Demonstration that peripheral blood CD4+ T cells of MS patients can be analyzed to identify both the TCRs they express and the antigen(s) they recognize.
Review: Targeting autoreactive T cells with Tregs is a valid therapeutic approach in MS due to their role in driving MS inflammation.
First demonstration that chronic-active demyelinating lesions, a biomarker of ongoing inflammatory tissue injury in progressive MS, can be identified in patients using MRI.
Demonstration that Tregs can be used to treat autoimmune disease in mice, when engineered to express a disease-specific high-quality TCR.
Abata Therapeutics Launches to Usher in New Era of Cell Therapy Using Targeted Regulatory T Cells to Treat Serious Autoimmune and Inflammatory Diseases.
Reinforcement of the therapeutic strategy to target the adaptive immune system to treat MS.
Demonstration that meningeal inflammation is associated with chronic-active white matter lesions in MS.
Opinion & Video: A new MRI technique gives insight into mechanisms underlaying MS progression and promises to enhance our ability to perform effective clinical trials
First convincing demonstration of immune suppressive capacity encased in a CD4+ T cell population identified by constitutive expression of CD25. Removing this subset of suppressive T cells led to a wide variety of autoimmune diseases in mouse experiments. This subset of CD4+ T cells was later named “regulatory T cells” or “Tregs”.
Journal of Immunology, August 1995: Immunologic self-tolerance maintained by activated T cells expressing IL-2 receptor alpha-chains (CD25). Breakdown of a single mechanism of self-tolerance causes various autoimmune diseases.
Shimon Sakaguchi, Noriko Sakaguchi, Masanao Asano, Misako Itoh, Masaaki Toda
These two papers show the transcription factor Foxp3 is specifically expressed in Tregs, acting as a critical regulator of their development and function. Mice and human subjects carrying genetic defects in Foxp3 are demonstrated to develop autoimmune and inflammatory syndromes.
Nature Immunology, 2003: Foxp3 programs the development and function of CD4+CD25+ regulatory T cells
Jason Fontenot, Marc Gavin, Alexander Rudensky
Science, 2003: Control of regulatory T cell development by the transcription factor Foxp3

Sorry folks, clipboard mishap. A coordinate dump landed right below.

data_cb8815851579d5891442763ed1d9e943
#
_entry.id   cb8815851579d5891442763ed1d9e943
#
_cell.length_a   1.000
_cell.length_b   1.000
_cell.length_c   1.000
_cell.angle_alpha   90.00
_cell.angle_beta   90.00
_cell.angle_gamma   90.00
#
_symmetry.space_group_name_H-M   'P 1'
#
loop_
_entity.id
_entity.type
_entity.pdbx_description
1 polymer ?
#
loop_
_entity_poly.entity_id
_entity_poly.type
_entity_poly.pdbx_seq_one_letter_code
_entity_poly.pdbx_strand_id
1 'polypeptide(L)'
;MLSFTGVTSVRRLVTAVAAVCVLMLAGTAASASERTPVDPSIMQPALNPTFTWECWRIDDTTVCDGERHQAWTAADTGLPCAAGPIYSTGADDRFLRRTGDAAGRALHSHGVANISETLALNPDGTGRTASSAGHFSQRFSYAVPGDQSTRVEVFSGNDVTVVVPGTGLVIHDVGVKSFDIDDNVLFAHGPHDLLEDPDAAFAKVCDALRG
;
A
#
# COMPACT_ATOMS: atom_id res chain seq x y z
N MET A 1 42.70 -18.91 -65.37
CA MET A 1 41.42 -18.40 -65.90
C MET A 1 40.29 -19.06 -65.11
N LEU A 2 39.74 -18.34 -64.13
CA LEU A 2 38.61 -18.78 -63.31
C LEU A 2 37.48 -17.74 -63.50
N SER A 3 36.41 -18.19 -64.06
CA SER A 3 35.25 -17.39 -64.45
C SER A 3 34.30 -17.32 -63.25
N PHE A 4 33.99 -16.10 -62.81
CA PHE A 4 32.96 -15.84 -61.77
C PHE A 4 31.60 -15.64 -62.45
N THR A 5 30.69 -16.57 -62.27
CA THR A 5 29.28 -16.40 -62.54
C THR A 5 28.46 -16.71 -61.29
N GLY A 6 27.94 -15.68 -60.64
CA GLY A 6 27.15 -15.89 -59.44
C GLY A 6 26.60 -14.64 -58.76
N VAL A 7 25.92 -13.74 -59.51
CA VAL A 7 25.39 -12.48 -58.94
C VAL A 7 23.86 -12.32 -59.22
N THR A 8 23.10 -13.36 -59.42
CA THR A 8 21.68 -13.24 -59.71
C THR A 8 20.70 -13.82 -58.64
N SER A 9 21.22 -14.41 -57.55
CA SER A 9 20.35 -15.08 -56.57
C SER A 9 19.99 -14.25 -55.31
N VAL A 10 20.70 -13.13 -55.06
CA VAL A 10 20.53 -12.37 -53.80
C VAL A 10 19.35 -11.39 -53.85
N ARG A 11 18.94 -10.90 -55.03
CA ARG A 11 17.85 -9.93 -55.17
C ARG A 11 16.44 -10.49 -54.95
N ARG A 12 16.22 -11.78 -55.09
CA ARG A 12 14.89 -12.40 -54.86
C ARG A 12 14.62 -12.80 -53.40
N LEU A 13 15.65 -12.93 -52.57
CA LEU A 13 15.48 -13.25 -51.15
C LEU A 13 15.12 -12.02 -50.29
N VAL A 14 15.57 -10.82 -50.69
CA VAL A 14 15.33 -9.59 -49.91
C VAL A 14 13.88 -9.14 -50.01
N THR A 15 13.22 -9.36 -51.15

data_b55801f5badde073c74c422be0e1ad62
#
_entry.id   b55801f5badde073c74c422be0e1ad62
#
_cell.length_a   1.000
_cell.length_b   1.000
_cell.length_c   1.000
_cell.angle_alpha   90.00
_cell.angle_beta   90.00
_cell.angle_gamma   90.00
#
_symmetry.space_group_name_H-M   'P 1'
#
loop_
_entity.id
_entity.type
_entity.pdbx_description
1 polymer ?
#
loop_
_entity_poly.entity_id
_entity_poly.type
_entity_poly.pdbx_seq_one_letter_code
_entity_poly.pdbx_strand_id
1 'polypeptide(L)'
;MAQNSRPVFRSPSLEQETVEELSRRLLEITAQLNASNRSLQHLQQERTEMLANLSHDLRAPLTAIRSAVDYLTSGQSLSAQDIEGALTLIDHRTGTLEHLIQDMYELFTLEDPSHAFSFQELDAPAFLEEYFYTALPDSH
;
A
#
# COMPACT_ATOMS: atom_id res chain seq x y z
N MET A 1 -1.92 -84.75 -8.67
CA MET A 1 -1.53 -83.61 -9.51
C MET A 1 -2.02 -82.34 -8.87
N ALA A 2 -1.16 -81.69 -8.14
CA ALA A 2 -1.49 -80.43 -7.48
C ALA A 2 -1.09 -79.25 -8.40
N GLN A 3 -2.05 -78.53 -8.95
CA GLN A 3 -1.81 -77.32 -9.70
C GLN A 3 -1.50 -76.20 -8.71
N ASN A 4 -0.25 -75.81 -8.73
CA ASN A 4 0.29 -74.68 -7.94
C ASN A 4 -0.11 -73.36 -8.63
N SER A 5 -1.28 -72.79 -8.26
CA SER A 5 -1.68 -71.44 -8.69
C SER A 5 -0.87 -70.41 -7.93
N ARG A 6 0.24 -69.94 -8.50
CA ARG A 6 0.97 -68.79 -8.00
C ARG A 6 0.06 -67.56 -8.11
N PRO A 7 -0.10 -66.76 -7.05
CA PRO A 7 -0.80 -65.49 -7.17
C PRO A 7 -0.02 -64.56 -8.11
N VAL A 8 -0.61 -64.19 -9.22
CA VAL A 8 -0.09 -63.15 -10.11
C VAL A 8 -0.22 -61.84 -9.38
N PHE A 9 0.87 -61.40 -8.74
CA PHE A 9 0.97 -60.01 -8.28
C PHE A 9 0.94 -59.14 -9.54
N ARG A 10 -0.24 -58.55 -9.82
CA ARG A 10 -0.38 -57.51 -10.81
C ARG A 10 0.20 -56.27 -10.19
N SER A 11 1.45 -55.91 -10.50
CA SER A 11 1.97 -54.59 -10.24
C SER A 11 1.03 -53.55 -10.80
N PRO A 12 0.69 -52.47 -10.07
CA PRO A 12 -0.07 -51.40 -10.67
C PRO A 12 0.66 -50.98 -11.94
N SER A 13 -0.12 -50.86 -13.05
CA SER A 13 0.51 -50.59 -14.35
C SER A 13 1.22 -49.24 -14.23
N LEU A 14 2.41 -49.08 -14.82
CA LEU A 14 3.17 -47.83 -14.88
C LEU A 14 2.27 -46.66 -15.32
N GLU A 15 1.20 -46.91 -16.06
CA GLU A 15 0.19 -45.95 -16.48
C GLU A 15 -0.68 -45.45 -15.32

Shohei Hori, Takashi Nomura, Shimon Sakaguchi
Tregs are shown to potently suppress autoimmune diabetes in mice following adoptive transfer, revealing a potential novel avenue for immunotherapy of human autoimmune disease. Successful in vitro expansion of antigen-specific Tregs yielded significant efficacy, reversing diabetes even after onset.
Journal of Experimental Medicine, 2004: CD25+ CD4+ T cells, expanded with dendritic cells presenting a single autoantigenic peptide, suppress autoimmune diabetes
Kristin Tarbell, Sayuri Yamazaki, Kara Olson, Priscilla Toy, Ralph Steinman
Journal of Experimental Medicine, 2004: In vitro–expanded antigen-specific regulatory T cells suppress autoimmune diabetes
Qizhi Tang, Kammi Henriksen, Mingying Bi, Erik Finger, Gret Szot, Jianqin Ye, Emma Masteller, Hugh McDevitt, Mark Bonyhadi, Jeffrey Bluestone
Decades of research using animal models including EAE had suggested strongly that T cell-mediated autoimmunity was the underlying pathogenic process in MS (see the 1981 reference below for an important early study).1 These human genetic studies confirmed that hypothesis by showing the inherited susceptibility to MS was conferred by genes that govern the function of immune cells, most prominently T cells. Additional research showed both peripheral immune cells and brain immune cells termed microglia were also involved.
New England Journal of Medicine, 2007: Risk alleles for multiple sclerosis identified by a genomewide study
International Multiple Sclerosis Genetics Consortium, David Hafler, Alastair Compston, Stephen Sawcer, Eric Lander, Mark Daly, Philip De Jager, Paul de Bakker, Stacey Gabriel, Daniel Mirel, Adrian Ivinson, Margaret Pericak-Vance, Simon Gregory, John Rioux, Jacob McCauley, Jonathan Haines, Lisa Barcellos, Bruce Cree, Jorge Oksenberg, Stephen Hauser
Nature, 2011: Genetic risk and a primary role for cell-mediated immune mechanisms in multiple sclerosis
The International Multiple Sclerosis Genetics Consortium, The Wellcome Trust Case Control Consortium
Science, 2019: Multiple sclerosis genomic map implicates peripheral immune cells and microglia in susceptibility
The International Multiple Sclerosis Genetics Consortium
1Journal of Immunology, October 1981: Adoptive transfer of experimental allergic encephalomyelitis in SJL/J mice after in vitro activation of lymph node cells by myelin basic protein: requirement for Lyt 1+ 2- T lymphocytes